Bendor Grosvenor

Bendor Grosvenor is an art historian and broadcaster

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People see only 'silver tits' and 'bouffant pubes' now—but I predict Mary Wollstonecraft sculpture will become widely admired

One of the iron rules of art history is that the more derided a work of art at first, the more celebrated it will become

Is the UK seeing the emergence of a ‘Godfather approach’ to arts funding?

Culture secretary Oliver Dowden has been ignoring the arm's length principle and offering museums unsolicited advice

I finally went to see some art—and caught Covid-19

A trip to the National Gallery was eerie and alien—although a newly restored Van Dyck painting briefly shook off my anxiety

Fundingcomment

'Be commercially minded or lose future funding': UK government's threat puts museums in peril

In a letter leaked to The Art Newspaper, the culture minister Oliver Dowden tells directors they must raise their own funds during the pandemic—but how?

National Trust restructuring plans are ‘one of the most damaging assaults on art historical expertise ever seen in the UK’

Job cuts and planned repurposing of country houses will lead to a corporatisation of the nation's heritage sites

'When the politics change, so must the statues'

History can teach us a lot about how to—and how not to—deal with problematic historic monuments

Museums are about to reopen—but should they?

Social distancing measures mean a lot of money will be spent on a small number of visitors, institutions should be focusing on their online presence instead

Must London always win? National Gallery of Scotland cancels Titian show for all the wrong reasons

By bowing out of the Renaissance blockbuster tour, the Edinburgh museum has not only let down the Scottish public but shown its priorities are misplaced

'Being an art historian now is easier and more productive than it’s ever been'

Publishers and libraries are extending their online access to help art historians put their period of enforced seclusion to good use

Mona Lisa, Rembrandt and Venus enjoy a well-earned rest during lockdown

After the coronavirus pandemic, we will need our museums' masterpieces as never before

Podcastspodcast

Coronavirus: dispatches from Italy and China

We speak to our journalists Anna Somers Cocks and Lisa Movius about their experiences of lockdown. Plus, we begin a new feature—Lonely Works—where we look at individual works of art that are now hanging unseen in galleries. Produced in association with Bonhams, auctioneers since 1793

Hosted by Ben Luke. with guest speakers Anna Somers Cocks, Lisa Movius and Bendor Grosvenor. Produced by Julia Michalska, David Clack and Aimee Dawson

Is art history becoming too woke?

Discussion around Yale's decision to pull its introductory survey course reveals unnerving trend for "morally appropriate" studies

What can mysterious markings in stone teach us about British art?

Research for a new book begins with a pilgrimage to find prehistoric rock art in northern England

Disneyfication at the National Gallery? Plus, the problem with deaccessioning in the UK

The stigma around state museums selling works means that other institutions dare not buy them; and a frank review of the National Gallery's Leonardo exhibition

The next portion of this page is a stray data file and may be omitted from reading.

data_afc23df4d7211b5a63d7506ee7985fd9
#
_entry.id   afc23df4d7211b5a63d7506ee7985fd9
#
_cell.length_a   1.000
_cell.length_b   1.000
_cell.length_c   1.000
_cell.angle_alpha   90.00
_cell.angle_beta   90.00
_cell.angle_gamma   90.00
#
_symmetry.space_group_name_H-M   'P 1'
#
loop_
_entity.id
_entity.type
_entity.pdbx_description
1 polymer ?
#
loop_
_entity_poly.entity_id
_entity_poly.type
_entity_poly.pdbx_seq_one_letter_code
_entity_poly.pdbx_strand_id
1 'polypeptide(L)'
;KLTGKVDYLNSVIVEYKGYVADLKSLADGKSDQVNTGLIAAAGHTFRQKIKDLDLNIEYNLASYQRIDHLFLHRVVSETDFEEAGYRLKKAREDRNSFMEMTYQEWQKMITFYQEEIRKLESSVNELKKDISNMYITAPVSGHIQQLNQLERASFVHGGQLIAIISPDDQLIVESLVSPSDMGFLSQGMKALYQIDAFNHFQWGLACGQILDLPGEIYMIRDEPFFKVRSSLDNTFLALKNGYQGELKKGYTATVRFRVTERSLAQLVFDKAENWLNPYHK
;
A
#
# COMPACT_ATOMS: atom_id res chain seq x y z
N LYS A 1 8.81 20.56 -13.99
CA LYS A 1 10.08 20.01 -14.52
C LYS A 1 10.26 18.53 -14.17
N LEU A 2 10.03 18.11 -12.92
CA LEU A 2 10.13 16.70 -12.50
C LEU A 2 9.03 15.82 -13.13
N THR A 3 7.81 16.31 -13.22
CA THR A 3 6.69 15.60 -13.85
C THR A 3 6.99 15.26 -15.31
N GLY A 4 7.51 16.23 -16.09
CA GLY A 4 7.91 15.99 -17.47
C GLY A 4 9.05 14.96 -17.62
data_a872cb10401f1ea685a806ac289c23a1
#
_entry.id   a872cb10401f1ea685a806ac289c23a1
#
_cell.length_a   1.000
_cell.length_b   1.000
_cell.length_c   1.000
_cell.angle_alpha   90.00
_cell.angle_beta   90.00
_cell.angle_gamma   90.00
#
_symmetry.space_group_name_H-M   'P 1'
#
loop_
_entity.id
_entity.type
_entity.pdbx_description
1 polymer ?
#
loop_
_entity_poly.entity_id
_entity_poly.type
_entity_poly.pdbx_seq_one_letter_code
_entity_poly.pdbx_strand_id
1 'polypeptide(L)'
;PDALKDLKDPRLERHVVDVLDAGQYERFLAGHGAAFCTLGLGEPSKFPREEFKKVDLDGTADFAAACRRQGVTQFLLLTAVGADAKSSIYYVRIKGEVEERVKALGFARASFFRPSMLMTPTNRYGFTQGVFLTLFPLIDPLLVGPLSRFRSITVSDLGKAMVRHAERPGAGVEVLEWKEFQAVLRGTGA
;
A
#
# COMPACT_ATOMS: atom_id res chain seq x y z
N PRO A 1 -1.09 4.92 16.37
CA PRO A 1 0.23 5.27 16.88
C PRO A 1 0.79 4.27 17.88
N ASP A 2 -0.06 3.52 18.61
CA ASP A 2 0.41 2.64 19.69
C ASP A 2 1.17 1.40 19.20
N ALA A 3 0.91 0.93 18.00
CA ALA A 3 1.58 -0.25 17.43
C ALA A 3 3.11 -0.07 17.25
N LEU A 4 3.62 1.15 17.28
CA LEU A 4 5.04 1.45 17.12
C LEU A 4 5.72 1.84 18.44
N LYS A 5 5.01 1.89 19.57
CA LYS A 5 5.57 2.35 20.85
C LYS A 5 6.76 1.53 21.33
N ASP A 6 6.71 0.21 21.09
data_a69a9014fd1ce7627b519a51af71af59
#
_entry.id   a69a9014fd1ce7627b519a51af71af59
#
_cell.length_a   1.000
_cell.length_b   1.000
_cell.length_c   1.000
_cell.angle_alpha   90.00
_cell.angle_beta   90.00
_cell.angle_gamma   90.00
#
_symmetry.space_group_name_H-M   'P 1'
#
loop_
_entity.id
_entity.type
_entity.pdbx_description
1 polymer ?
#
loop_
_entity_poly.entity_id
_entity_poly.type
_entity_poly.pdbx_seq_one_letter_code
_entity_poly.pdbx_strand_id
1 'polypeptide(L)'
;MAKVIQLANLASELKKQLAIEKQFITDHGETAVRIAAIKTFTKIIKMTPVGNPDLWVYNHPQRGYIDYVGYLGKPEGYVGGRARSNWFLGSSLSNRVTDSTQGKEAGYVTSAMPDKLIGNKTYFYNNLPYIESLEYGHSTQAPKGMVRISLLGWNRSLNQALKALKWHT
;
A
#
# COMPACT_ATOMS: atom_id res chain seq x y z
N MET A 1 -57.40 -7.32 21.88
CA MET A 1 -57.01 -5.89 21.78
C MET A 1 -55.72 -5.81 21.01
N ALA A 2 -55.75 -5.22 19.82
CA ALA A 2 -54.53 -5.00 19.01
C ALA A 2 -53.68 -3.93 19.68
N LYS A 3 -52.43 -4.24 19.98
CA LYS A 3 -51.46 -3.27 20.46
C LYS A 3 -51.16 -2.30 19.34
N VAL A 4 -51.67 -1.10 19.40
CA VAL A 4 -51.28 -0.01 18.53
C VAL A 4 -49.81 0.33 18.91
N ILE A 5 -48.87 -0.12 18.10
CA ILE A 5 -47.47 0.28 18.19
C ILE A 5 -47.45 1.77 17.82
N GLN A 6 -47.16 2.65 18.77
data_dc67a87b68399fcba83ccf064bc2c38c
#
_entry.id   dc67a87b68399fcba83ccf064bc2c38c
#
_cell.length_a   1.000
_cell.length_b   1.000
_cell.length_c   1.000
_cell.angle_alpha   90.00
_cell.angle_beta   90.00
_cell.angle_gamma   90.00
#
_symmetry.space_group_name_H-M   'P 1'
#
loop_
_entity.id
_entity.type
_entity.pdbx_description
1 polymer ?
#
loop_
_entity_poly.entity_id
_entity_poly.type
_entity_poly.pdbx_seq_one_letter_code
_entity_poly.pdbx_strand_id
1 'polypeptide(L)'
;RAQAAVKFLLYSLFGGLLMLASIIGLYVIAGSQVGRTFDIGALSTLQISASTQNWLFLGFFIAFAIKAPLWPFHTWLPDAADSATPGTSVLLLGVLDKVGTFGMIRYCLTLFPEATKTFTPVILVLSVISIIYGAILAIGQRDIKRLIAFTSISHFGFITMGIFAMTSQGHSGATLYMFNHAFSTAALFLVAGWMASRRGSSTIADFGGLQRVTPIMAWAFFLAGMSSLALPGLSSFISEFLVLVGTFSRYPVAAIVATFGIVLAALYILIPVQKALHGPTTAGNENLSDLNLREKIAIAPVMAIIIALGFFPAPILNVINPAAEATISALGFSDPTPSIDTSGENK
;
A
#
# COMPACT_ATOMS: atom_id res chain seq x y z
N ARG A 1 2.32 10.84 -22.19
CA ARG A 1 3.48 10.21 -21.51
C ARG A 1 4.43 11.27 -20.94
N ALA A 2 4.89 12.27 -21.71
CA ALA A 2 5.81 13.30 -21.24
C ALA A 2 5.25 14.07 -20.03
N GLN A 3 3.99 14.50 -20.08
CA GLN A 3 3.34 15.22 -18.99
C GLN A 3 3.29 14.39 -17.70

Why was the National Portrait Gallery so secretive about its closure?

The London museum will close between 2020 and 2023, but the announcement was buried in the fourth paragraph of a press release

UK national museums could learn a lot from their regional cousins

When it comes to having a historian rummaging in their stores, smaller institutions tend to be more enthusiastic and accommodating

When Britain divides, custody of its art must be shared fairly

If Scottish independence follows Brexit, what will happen to the national collection?

National Gallery should be ashamed of how it treated its educators

Court documents reveal that the museum took little action to rectify the education team's employment status

Did the buyer of the Salvator Mundi get played—or did we?

What better way to boost its star power than by making it "disappear" for a few months?

Our 17th-century female artists faced a double injustice

New exhibition on Joan Carlile, Mary Beale and Anne Killigrew opens in London this week

Perhaps even a Leonardo copy shows you’re rich and cultured

A version of the Mona Lisa by a follower of Leonardo da Vinci recently sold at Sotheby's for $1.69m

Scotland has just four per cent of the Royal Collection—it's time it got a fairer share

The Queen has seven Rembrandts, 29 Van Dycks and 52 Canalettos, yet not one is on long-term display in Scotland

The public deserves to see restorations laid bare

London's National Gallery and the Rijksmuseum in Amsterdam are both documenting repairs of major works—plus a personal conservation confession

Tate, WTF is up with you using Wikipedia?

Once an expert authority on Van Dyck, the museum now has nothing more to say about him than a link to an unverified website

Criminal thoughts about a Rubens portrait and watching Nanette on my summer art detox

Rubens’s portrait of his daughter Clara Serena gave me the urge to steal a painting

Diary of an art historian: at last, some common sense for the abolition of image fees

Birmingham Museums Trust takes the lead and places images in the public domain, but who will follow?